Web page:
Perfect 36: When Women Won the Vote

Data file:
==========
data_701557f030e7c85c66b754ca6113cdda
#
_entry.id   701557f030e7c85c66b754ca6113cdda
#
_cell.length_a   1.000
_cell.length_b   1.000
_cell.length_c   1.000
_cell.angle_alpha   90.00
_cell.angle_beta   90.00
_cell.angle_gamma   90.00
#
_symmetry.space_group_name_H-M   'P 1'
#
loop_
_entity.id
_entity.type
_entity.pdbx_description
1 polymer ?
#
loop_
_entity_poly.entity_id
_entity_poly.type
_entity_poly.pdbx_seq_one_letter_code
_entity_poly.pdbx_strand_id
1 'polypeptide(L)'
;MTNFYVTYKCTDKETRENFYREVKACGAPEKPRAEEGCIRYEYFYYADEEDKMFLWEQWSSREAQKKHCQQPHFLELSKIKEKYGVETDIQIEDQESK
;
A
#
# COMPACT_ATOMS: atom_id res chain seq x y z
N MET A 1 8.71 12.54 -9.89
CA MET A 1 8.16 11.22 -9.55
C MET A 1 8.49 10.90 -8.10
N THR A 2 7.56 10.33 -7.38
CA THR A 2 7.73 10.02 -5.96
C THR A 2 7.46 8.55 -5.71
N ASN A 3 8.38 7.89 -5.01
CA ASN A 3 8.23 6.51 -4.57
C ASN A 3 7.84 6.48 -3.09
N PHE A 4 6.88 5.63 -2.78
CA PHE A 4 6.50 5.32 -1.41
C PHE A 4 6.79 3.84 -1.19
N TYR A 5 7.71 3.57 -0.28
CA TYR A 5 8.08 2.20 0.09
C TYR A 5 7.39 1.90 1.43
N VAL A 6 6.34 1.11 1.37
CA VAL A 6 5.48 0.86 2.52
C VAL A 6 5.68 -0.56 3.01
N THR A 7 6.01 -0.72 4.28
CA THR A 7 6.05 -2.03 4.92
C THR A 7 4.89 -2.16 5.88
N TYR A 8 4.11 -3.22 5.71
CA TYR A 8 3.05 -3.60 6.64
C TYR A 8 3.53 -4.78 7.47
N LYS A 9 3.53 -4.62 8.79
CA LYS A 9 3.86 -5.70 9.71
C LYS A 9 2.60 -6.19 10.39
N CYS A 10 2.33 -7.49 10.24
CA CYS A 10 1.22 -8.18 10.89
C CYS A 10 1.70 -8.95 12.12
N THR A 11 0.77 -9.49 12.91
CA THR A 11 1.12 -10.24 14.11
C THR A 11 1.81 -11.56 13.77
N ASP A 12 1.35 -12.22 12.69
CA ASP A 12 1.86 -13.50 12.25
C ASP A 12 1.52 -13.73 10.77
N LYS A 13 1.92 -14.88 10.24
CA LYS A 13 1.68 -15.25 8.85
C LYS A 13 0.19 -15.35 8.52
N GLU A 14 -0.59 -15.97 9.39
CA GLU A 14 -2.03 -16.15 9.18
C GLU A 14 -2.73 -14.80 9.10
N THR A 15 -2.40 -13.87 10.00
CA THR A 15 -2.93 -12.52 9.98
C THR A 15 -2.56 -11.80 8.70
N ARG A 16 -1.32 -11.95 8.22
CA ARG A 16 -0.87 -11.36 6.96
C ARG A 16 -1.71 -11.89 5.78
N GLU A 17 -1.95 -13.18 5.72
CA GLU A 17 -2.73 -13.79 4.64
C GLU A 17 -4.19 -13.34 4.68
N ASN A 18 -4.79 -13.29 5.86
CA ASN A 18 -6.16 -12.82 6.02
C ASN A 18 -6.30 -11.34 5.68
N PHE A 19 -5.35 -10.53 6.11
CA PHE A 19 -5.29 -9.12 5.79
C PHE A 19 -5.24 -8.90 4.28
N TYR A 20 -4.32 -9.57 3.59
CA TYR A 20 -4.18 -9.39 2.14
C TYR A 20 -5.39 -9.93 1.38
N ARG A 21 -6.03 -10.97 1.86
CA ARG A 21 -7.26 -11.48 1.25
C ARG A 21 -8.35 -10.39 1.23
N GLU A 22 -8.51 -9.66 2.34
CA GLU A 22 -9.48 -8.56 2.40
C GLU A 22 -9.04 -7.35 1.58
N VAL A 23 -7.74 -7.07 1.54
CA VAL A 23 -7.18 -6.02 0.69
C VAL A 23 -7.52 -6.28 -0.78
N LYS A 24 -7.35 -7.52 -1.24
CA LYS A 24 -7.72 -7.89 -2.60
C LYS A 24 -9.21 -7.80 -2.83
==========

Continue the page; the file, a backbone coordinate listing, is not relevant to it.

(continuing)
Of all the battles waged on Nashville’s doorstep, the final throes for the passage of the 19th Amendment were among the most heated, controversial, and colorful. In July of 1920, all eyes were on the Tennessee capital as Anti and Pro-suffragists each fought for their vision of a socially evolving United States. Foul play and coercion were all fair in this game of high stakes. One more state was needed to ratify the proposed amendment, and that duty rested solely on the shoulders of Tennessee. On a sweltering August 18, 1920, the House convened. After two consecutive 48-48 outcomes to table the resolution, it was put to vote. The votes were coming in neck and neck. At the last, a 24-year-old freshman representative, by the name of Harry Burn, swung his vote, and changed history forever, making Tennessee the deciding 36th state to enable passage of the 19th Amendment, granting women the Constitutional right to vote.